My wife and I recently finished Dave Ramsey’s Financial Peace University, and it’s been great. I’d say we aren’t terrible with our money, but we’ve always desired to be better stewards of the resources God has given to us. And it turns out that we weren’t quite as solid financially as we should be.
Budgeting has never been our strength, so we weren’t pleased to hear Ramsey teach that budgeting is the key to succeeding financially. He teaches a zero-balance budget, which means that you know where every dollar of our your income will be spent before the month even begins. It’s the only way to truly take control of your money. You tell it were to go, rather than spending it on every whim.
It’s a great idea.
But it’s also really hard to actually follow through with it.
Budgeting is the answer to controlling finances, but it requires discipline.
A few weeks ago, my wife and I were talking through all of our responsibilities while on the road, and she began to lament that there simply wasn’t enough time to get everything done. I agreed with this feeling but decided to put it to the test with an experiment, a time budget. Here’s what we created:
1. Using your 168 hours.
First, we wrote down 168 at the top of a page.
Why is that number special?
It’s the number of hours God has given to each of us every week.
That’s our “income”.
Nothing will ever increase or decrease that number. It will continue onward, steady and sure.
These 168 hours are God’s gift to you.
If the Lord wills, you will receive 168 more next week, but there is no guarantee. And there is no means of taking them back once they are spent. They will be used for good or evil, with purpose or tossed aside.
Financial budgeting is driven by the question: What am I going to do with the money God has given me?
Time budgeting is driven by the question: What am I going to do with the 168 hours God has given me?
2. What are your priorities?
168 hours fly by rather quickly, you may have noticed as much.
Once you resolve to take control of your week, the next step is to make a list of the priorities in your life. These are non-negotiables that you resolve to create time for no matter what.
For example, do you want to get more sleep? Make your first priority sleep (this is a great priority to begin with, by the way). Set your goal for each day and write out the number for the week (so 8 hours each day is 56 hours each week). Then take this number from your 168 hours. If you resolve to set 8 hours for sleep each night, your new “income” is 112 hours. Those are your awake hours, so plan on only having 112 hours with which to do things.
Continue doing this through all of your priorities.
Do you want to read for one hour each day? Assign those 7 hours from the total.
Maybe you want to give an hour to God in prayer and reading Scripture. Budget 7 hours for the week.
Write down your non-negotiable priorities, and budget for them.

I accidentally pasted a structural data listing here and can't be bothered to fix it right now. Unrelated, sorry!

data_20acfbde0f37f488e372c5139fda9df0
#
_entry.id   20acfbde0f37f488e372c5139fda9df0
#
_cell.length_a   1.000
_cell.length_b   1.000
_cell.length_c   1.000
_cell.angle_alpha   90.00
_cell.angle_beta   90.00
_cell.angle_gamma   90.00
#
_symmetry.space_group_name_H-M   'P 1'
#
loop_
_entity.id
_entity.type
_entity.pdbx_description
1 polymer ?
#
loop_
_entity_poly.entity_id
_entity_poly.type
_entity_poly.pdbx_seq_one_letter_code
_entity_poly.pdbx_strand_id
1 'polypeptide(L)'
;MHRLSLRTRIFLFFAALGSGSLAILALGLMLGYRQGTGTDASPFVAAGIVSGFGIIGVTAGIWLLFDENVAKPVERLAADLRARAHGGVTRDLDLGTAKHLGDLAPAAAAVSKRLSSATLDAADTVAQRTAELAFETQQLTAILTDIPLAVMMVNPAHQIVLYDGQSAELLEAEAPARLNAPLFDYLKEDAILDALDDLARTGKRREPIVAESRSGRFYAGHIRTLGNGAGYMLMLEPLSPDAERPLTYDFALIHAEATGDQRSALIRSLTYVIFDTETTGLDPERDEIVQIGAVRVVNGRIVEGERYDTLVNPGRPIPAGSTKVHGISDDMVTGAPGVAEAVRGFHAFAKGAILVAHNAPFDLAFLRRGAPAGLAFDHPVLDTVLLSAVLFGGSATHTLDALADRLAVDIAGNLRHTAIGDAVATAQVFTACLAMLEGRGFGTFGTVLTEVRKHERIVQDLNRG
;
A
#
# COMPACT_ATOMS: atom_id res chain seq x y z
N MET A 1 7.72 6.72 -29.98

3. Create a schedule.
A budget is a wish until you actually do it.
You can dream about your perfect week all day, but it will not happen until you make it happen.
This is where a schedule comes in.
Create a schedule (each day, preferably). Try to realistic with yourself, but also make it challenging.
Living out your schedule is where the true difficulty comes, so attempt to plan preemptively for distractions. You established your priorities as non-negotiables, so what kind of circumstances will attempt to force you to lose focus? How can you avoid these distractions? What is your backup plan for getting your priority done if you are thrown off course?
These are the kind of questions that you will need to ask beforehand.
4. Do a weekly evaluation.
To be honest, it’s really easy to create a well-formed plan and do nothing with it. So how can we avoid falling into that rut?
Perform a brutally honest evaluation each week.
Or, if you’re a crazed type-A, do one daily.
The point is to be honest with yourself.
If you failed miserably last week, own it. Look your failed productivity in the face and figure out how to do better next week.
Stop making excuses and letting yourself off the hook. We will never actually improve until we learn to honestly evaluate ourselves.
Certainly celebrate the places in your schedule where you succeeded, but also be honest with where, and how, you failed.
You can do all of this with pen and paper, but let’s be honest, the digital age has made many of us much too spoiled for that.
With that said, here are a few tools that my wife and I have been using.
Probably the biggest problem with budgeting your time is actually keeping track of what you do.
Enter time tracking apps.
A glance at the app store reveals plenty of apps to choose from, and I have certainly not tried them all.
But I’ve been using ATracker, and I love it.
It’s simplistic and customizable. I can create however many tasks I want and sort them into different categories. It took some time to form the habit of using the app, but once I did it’s worked wonderfully. The report charts are also easy to create and read, making the weekly evaluation easy to do.
Both my wife and I used these planners from April onward, and we love them. If you are a task-oriented person, I highly recommend this planner. As a goal-oriented worker, I’ll actually be giving the Panda Planner a try this year.
But whatever you do, get a planner.
Preferably a daily one.
This is a Word template I created for doing our weekly evaluations. Feel free to use it until your heart’s content or update it to better serve you.